Libby’s story

Two-year-old Libby Carlin, from Peterborough, lives with Bohring-Opitz syndrome, a rare genetic condition that affects the development of many parts of the body.

Libby needs 24/7 care and is unable to sit, crawl or walk. She is severely delayed, having to have someone watch her at all times to check she is safe. She also needs postural care, is being treated for seizures and is fed through a feeding tube 16-hours-a-day.

Parents Kirsty Carlin, 35, who owned a beauticians before she became Libby’s full-time carer, and Gary Carlin, 34, an electrician, received Libby’s diagnosis at Peterborough City Hospital when she was only three-months-old. Kirsty had already been researching causes and symptoms of what could be wrong with Libby’s development before this and had found the same diagnosis on a Facebook group page. She explained she knew straightaway that was what Libby had, but had prayed she was wrong.

Upon hearing the diagnosis, Kirsty said: “I felt broken, numb and like our whole world had just come crashing down. We were very scared of what was going to happen and all the unknowns.”

Kirsty and Gary were advised by their community nursing team to contact EACH, to help support Libby’s constant care. Before the COVID-19 outbreak the family would attend EACH’s hospice in Milton for hydrotherapy sessions, music groups and overnight stays. Libby’s brother, Jake, 11 and a pupil at Newborough Primary School, also enjoyed EACH’s sibling days.

Kirsty said: “Every part is so important to us, but I feel the day care and overnight stays are the most beneficial for us as a family. It took me a long time to leave Libby in the care of EACH’s amazing team, but once we got to know each other and I could see they knew Libby, and Libby was happy, I was able to relax. I had some time for me again, which took a long time to realise I needed. It also gives us time to spend time with Jake doing fun activities or just watching a film. A lot of time has been taken away from him to care for Libby and it’s nice to be able to have that one-on-one time with him. Knowing Libby is in safe hands is a weight off my mind.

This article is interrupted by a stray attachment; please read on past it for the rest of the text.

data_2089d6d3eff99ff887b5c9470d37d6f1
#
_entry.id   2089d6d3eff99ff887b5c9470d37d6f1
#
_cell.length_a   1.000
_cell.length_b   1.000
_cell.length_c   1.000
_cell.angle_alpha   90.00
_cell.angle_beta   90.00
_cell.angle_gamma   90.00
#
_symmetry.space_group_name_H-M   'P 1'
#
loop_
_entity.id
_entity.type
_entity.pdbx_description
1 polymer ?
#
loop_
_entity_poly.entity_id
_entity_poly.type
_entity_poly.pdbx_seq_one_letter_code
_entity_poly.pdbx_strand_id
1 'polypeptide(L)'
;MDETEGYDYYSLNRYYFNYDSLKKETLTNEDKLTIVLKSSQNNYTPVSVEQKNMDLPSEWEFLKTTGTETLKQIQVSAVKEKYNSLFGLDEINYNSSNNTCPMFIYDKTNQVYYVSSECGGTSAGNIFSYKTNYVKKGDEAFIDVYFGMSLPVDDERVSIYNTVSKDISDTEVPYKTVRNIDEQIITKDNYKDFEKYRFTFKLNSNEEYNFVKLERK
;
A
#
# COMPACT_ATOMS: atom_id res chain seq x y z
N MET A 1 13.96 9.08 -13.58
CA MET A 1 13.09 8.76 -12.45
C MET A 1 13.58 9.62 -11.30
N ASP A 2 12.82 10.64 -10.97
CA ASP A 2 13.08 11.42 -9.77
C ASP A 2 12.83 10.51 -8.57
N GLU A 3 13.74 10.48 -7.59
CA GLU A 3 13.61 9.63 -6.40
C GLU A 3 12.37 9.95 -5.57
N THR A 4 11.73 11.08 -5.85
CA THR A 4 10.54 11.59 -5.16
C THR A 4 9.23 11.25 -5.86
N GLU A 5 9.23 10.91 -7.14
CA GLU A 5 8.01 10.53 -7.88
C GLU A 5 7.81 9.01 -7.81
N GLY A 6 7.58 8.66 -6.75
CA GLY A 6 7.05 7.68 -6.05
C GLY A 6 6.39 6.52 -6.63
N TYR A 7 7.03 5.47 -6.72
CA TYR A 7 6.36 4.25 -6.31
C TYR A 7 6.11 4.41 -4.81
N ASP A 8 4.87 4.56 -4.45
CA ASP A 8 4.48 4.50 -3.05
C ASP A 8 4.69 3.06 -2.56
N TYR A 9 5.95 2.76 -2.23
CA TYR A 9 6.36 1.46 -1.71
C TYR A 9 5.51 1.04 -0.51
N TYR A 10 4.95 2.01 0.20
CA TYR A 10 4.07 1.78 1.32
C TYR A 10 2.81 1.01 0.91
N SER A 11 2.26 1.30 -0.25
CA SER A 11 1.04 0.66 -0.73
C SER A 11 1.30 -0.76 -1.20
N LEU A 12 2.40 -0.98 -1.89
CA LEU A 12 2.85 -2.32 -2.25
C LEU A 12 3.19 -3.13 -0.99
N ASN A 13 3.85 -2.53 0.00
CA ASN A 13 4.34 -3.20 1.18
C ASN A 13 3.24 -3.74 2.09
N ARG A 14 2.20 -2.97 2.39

“EACH has made a huge difference to our family and also the way we look at our lives now. I was so upset when we were told Libby would need hospice care and had all these sad, depressing images in my head.

“Then we went to Milton and it was so warm and welcoming. I felt happy. This was somewhere we, as a family, could make some amazing memories, meet other families and receive support.

“I’m really not sure where we would be today without EACH, from the phone calls checking in on us to the day care and fun days for Jake. They are a part of our life now.

“Even the hydrotherapy sessions play a massive part. Just seeing how Libby reacts in that 20 minutes from first getting in the water all stiff to slowly relaxing her muscles makes my heart melt.”

The Carlin family, like most others who use the charity’s services, currently do not visit the hospice as EACH helps families shield their vulnerable children from COVID-19. The hospice remains open for end-of-life care and bereavement support, as well as urgent requests for care and support, but most of EACH’s other services are now being carried out virtually.

Kirsty said: “COVID-19 has changed our lives dramatically. Shielding Libby for weeks is tiring, stressful and emotional. We’re also currently trying to build a house during this time, too, just to add to the stress.

“Obviously there’s no escape. All care and therapies are on hold for who knows how long? Not getting the occasional day care is probably affecting us most. Just needing that break makes a huge difference, but we know this is how it needs to be for a while.”

In the meantime, the family have received support from EACH in the form of phone calls from Care Assistant Anna Pinner. Kirsty said: “Anna has called us a few times and if we’ve been unable to answer she’s always left us a message. She just checks to see how we are, what’s been happening and if there’s anything she can help us with in any way. Just hearing a familiar voice makes everything seem that little bit better and lets us know we haven’t been forgotten.”

Talking specifically about the impact of the current situation on Jake, Kirsty said: “Jake has found it hard as he’s home all the time now and more exposed to Libby’s bad times, seeing her go blue, seizures and suffering in pain.”

EACH sent Jake, and all other siblings who were due to attend a siblings group gathering in April, an activity pack including instructions for a springtime sensory walk. The charity’s support of siblings and the rest of the family is now extending to resources on its website and packs being put together by Cambridge’s Fitzwilliam Museum for those unable to get online.

Last updated June 2020

Families’ stories and experiences are unique to them and we have been kindly granted permission to share this family’s story. If you have been affected by what you’ve read or have a question and would like to talk to someone, please contact your local children’s hospice service or Together for Short Lives, the UK charity that supports families caring for seriously ill children (tel: 0808 8088 100). 

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